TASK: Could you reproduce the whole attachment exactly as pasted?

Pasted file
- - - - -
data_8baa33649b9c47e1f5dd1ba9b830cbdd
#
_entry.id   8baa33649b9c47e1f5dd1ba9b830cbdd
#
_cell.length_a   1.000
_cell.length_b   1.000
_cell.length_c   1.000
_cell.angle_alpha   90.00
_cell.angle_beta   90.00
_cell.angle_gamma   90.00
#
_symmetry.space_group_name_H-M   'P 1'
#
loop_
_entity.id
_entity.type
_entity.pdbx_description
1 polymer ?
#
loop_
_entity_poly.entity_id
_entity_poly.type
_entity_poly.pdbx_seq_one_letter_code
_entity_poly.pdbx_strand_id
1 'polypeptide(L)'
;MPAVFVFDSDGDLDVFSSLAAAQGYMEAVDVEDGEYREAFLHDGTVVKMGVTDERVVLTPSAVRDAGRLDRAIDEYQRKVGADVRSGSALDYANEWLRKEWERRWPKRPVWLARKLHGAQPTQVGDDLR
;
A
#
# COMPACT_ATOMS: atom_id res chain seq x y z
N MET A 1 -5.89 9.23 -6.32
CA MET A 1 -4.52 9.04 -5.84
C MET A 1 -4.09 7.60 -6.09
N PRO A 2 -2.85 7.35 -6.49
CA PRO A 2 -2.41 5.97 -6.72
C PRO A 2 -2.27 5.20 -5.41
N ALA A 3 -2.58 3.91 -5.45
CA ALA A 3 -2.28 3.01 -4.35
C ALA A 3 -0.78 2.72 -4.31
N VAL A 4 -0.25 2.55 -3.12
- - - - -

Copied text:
data_8baa33649b9c47e1f5dd1ba9b830cbdd
#
_entry.id   8baa33649b9c47e1f5dd1ba9b830cbdd
#
_cell.length_a   1.000
_cell.length_b   1.000
_cell.length_c   1.000
_cell.angle_alpha   90.00
_cell.angle_beta   90.00
_cell.angle_gamma   90.00
#
_symmetry.space_group_name_H-M   'P 1'
#
loop_
_entity.id
_entity.type
_entity.pdbx_description
1 polymer ?
#
loop_
_entity_poly.entity_id
_entity_poly.type
_entity_poly.pdbx_seq_one_letter_code
_entity_poly.pdbx_strand_id
1 'polypeptide(L)'
;MPAVFVFDSDGDLDVFSSLAAAQGYMEAVDVEDGEYREAFLHDGTVVKMGVTDERVVLTPSAVRDAGRLDRAIDEYQRKVGADVRSGSALDYANEWLRKEWERRWPKRPVWLARKLHGAQPTQVGDDLR
;
A
#
# COMPACT_ATOMS: atom_id res chain seq x y z
N MET A 1 -5.89 9.23 -6.32
CA MET A 1 -4.52 9.04 -5.84
C MET A 1 -4.09 7.60 -6.09
N PRO A 2 -2.85 7.35 -6.49
CA PRO A 2 -2.41 5.97 -6.72
C PRO A 2 -2.27 5.20 -5.41
N ALA A 3 -2.58 3.91 -5.45
CA ALA A 3 -2.28 3.01 -4.35
C ALA A 3 -0.78 2.72 -4.31
N VAL A 4 -0.25 2.55 -3.12